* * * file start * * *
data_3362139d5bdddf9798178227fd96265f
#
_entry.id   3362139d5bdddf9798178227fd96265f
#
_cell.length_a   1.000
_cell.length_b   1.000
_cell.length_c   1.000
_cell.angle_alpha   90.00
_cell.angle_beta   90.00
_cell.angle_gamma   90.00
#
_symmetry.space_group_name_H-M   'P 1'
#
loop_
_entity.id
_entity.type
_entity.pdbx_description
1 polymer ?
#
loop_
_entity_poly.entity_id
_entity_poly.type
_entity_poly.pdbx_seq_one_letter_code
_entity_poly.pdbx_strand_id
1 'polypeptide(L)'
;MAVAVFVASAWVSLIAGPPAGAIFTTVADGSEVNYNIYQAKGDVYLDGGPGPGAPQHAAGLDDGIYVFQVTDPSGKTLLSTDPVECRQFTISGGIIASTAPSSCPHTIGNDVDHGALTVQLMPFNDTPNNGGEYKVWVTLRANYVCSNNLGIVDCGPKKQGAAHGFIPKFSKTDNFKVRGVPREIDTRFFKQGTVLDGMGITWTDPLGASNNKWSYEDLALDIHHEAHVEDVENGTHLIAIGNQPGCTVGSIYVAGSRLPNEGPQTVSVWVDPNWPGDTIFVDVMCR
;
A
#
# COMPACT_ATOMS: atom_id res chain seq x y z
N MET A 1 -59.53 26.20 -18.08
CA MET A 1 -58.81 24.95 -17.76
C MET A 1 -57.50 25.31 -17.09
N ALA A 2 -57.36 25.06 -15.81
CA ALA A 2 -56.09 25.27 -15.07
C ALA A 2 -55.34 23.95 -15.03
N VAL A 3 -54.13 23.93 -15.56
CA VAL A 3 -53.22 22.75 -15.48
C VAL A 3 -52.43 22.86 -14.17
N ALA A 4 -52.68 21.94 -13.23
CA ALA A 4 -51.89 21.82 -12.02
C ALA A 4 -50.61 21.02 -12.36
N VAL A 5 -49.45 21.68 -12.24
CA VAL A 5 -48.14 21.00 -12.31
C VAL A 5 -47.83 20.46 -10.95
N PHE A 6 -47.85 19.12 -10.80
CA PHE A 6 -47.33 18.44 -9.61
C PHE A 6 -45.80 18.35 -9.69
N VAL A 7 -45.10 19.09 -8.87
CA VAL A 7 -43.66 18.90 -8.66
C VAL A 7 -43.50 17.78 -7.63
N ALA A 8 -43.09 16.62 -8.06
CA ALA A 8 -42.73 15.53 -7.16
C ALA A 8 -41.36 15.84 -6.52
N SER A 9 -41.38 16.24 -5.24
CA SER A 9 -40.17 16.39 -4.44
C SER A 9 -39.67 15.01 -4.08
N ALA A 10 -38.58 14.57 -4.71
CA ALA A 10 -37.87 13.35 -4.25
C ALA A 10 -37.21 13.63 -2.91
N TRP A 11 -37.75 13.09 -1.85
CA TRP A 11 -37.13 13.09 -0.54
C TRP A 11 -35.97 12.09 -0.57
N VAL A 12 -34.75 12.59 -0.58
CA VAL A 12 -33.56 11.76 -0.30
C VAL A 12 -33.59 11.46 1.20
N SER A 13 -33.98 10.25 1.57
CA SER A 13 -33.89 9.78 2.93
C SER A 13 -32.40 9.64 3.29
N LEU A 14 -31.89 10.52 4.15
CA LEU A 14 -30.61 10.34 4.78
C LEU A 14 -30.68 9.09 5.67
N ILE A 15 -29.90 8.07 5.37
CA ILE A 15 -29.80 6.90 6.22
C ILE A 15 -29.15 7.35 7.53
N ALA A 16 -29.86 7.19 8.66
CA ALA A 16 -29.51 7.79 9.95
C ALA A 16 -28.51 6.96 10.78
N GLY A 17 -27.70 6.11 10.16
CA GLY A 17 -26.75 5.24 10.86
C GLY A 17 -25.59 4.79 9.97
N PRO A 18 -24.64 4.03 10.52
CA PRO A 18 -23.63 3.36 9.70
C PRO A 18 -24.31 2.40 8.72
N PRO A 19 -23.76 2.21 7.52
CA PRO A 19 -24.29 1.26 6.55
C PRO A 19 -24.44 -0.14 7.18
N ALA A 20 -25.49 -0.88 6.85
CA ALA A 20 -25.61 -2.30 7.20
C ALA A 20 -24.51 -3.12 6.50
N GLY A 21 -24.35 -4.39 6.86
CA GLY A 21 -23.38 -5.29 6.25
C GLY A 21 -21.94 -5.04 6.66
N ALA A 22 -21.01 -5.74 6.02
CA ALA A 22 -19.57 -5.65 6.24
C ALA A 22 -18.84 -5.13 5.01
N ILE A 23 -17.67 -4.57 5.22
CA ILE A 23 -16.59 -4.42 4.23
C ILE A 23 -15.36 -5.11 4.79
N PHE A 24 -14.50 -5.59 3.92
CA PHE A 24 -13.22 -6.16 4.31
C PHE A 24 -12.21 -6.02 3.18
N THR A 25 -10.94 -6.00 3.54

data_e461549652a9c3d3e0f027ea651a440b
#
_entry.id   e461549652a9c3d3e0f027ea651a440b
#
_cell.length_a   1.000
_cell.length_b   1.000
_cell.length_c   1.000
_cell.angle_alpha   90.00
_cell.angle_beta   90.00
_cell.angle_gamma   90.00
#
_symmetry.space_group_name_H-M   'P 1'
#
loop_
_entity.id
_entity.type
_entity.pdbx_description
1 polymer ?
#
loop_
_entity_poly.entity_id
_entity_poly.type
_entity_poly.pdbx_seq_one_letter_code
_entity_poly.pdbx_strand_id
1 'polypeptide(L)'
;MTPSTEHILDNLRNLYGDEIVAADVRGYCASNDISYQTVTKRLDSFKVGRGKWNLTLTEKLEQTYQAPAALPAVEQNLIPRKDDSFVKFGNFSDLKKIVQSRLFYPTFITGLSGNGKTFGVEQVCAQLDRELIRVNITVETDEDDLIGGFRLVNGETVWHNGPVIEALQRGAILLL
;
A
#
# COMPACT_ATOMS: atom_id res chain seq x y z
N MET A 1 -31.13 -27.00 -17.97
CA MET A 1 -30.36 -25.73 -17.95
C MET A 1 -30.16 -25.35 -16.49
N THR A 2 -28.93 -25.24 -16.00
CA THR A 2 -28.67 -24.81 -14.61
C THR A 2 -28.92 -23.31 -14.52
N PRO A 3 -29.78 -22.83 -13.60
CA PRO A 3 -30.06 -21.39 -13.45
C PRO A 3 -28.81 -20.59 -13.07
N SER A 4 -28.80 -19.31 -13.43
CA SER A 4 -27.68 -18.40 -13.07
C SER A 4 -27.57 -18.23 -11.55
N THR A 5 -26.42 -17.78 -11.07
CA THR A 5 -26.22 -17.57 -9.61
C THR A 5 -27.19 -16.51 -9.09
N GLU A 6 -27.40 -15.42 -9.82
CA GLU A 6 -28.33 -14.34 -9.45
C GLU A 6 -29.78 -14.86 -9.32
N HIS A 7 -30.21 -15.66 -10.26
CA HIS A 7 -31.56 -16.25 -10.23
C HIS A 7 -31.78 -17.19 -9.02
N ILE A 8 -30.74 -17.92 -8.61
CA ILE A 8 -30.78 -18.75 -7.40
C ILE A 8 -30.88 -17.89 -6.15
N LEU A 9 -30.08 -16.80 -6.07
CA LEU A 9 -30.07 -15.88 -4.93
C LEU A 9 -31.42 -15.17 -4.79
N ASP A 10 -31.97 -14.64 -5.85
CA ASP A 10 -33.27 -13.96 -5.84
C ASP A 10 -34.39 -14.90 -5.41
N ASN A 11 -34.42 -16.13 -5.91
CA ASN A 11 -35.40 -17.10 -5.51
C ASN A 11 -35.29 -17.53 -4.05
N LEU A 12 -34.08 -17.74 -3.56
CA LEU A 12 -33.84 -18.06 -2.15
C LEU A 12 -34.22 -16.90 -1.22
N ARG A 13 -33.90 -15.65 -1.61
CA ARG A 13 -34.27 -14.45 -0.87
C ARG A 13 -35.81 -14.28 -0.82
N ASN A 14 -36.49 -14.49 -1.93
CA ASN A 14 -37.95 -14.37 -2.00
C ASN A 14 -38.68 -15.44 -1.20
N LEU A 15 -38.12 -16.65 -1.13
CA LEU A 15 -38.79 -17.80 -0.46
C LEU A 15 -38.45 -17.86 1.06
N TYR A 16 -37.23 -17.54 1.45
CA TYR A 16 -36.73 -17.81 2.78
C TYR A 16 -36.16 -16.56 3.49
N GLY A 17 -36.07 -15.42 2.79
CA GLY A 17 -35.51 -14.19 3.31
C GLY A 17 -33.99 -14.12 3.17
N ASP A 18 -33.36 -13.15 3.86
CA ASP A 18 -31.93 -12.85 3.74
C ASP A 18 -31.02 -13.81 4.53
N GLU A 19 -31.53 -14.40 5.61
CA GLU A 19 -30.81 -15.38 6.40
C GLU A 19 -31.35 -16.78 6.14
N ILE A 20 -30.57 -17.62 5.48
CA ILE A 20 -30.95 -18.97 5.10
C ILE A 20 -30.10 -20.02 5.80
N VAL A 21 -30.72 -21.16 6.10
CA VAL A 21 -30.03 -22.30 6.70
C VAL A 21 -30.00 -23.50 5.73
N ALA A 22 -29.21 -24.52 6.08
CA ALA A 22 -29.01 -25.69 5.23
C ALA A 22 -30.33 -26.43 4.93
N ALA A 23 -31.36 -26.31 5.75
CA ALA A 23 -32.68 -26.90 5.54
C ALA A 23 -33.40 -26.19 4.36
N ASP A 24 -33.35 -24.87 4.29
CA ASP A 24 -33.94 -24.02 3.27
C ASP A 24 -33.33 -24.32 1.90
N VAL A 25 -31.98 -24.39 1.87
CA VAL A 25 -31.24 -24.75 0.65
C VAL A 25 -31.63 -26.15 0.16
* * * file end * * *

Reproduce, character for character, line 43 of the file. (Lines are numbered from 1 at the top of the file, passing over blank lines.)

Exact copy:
N VAL A 5 -49.45 21.68 -12.24